“Can I Speak to Dr. Pearson, Please? This is His Son”
More than likely, I will never get to say those words again. At least, not at a Veterinary clinic where he is the Head Hauncho Vet. My dad, Dr. Steve Pearson, retired yesterday from 40 plus years of stitching cats, stuffing gauze, and sticking his hand up . . . let’s just say various parts of every form of domestic animal one can imagine. He has seen it and done it all. If you can smell it on a cat or dog, he has smelt it. I promise. Remind me sometime to tell you about the time the Pearson family was eating hot dogs and he got a phone call about a cat that got hit by a car. Fun times.
I figure I have asked the question posed in the subject line above around 3,000 times in my life. Ever since I knew how to use a telephone I have called to talk to my dad. And every time, I used the same words. Know why? Because if I identified myself as his son, he would move heaven and earth to get to the phone. He always . . . and I mean always. . . made a bee line for the phone when I called. Rare was the time when his secretary or receptionist would say, “I’m sorry Matt, but he is in surgery.” Not because he was not in surgery. No, no. He was often in surgery. I was only told he couldn’t talk to me during a surgical procedure if someone was not able to hold the phone up to his ear. That’s right. When possible, dad would have someone hold the phone up to his ear so he could talk to me while in surgery (thanks Vicki!).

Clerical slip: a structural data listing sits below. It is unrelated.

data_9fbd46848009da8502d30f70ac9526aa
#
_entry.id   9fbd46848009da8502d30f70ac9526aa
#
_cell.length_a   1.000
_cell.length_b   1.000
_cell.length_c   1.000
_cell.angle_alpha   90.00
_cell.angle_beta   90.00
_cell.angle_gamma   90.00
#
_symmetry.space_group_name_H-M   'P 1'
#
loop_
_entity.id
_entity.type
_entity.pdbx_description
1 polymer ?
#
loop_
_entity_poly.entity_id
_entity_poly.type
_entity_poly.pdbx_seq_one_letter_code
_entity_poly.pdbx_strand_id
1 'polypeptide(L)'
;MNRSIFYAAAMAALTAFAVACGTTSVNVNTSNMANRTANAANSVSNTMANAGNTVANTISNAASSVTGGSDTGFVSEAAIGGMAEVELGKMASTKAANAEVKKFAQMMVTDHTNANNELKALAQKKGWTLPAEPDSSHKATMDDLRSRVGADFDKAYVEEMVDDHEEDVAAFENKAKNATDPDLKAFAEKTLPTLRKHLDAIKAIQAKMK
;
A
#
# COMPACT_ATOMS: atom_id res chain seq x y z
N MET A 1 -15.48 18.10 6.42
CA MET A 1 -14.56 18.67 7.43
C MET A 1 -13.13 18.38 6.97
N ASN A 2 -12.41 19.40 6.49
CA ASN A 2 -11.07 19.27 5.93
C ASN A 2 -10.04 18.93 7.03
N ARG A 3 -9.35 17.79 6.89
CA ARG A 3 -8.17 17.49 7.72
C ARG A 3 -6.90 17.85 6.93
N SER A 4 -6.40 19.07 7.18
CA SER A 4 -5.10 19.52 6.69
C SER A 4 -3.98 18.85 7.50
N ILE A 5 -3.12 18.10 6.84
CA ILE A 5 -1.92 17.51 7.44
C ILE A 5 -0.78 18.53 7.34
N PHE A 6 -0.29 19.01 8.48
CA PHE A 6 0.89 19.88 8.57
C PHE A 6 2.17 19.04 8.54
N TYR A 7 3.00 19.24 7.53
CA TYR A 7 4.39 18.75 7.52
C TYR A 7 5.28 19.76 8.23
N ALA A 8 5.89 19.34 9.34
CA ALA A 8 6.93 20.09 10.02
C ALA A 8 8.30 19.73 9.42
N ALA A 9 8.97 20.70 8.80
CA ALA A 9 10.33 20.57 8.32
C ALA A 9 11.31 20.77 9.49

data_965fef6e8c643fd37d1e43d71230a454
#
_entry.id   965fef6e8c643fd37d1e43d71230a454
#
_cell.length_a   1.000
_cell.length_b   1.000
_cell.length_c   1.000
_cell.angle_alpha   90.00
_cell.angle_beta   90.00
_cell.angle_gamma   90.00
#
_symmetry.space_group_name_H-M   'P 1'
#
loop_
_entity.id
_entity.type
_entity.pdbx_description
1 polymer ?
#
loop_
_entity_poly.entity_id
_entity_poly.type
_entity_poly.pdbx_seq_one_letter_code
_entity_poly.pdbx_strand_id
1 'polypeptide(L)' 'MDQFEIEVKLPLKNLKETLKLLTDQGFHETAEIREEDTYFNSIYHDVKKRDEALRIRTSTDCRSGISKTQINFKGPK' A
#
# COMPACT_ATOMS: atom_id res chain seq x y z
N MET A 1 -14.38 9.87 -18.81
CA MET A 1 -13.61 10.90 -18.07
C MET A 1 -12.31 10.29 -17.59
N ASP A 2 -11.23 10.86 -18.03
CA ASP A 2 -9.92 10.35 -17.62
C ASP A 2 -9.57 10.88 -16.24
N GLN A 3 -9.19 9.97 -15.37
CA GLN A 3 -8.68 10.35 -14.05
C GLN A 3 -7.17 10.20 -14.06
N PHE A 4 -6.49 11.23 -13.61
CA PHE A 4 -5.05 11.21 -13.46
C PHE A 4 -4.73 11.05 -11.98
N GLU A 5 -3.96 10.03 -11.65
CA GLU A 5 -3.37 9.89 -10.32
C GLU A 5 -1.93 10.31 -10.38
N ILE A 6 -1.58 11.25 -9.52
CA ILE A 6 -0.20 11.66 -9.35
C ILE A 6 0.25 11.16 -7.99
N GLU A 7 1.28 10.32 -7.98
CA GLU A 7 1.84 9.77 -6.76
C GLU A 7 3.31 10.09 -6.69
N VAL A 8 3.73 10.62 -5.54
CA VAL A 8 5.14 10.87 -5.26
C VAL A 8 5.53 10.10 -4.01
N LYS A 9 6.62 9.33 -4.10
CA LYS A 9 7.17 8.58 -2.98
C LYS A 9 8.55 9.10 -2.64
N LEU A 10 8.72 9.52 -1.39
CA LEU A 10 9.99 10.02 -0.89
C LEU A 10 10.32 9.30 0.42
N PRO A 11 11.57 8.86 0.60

If dad ever got sick of me calling him at the clinic I never knew it. All of my life I have felt that if I called, he was thrilled and was eager to hear my voice on the other side of the phone. Never once did I ever dream he was wanting to hurry and get off so he could get to ‘more important’ things. No. Whatever he was doing at the time I called was far less important than talking to me or one of his other children.
Much more could be said about Dr. Pearson (my mom wrote a nice post yesterday). I could write a book about my dad. Perhaps I will one day. But suffice it say at present that I will never forget, and will forever be positively affected by the simple gesture of him wanting to eagerly talk to his boy when he called him at work. You know why he wanted to talk to me when I called? Because he wanted to talk to me and to know what was going on with me.
Dads, do your children know that if they call they will have a thrilled dad on the other end of the line? Do they know that no matter what is going on at work, talking hearing from you is far more important?
Dad, congratulations. Not just for 40 plus years of a remarkable career in Veterinary medicine. But for loving me more than that and demonstrating for me what balancing work and family looks like. Thank you!
I love you!!!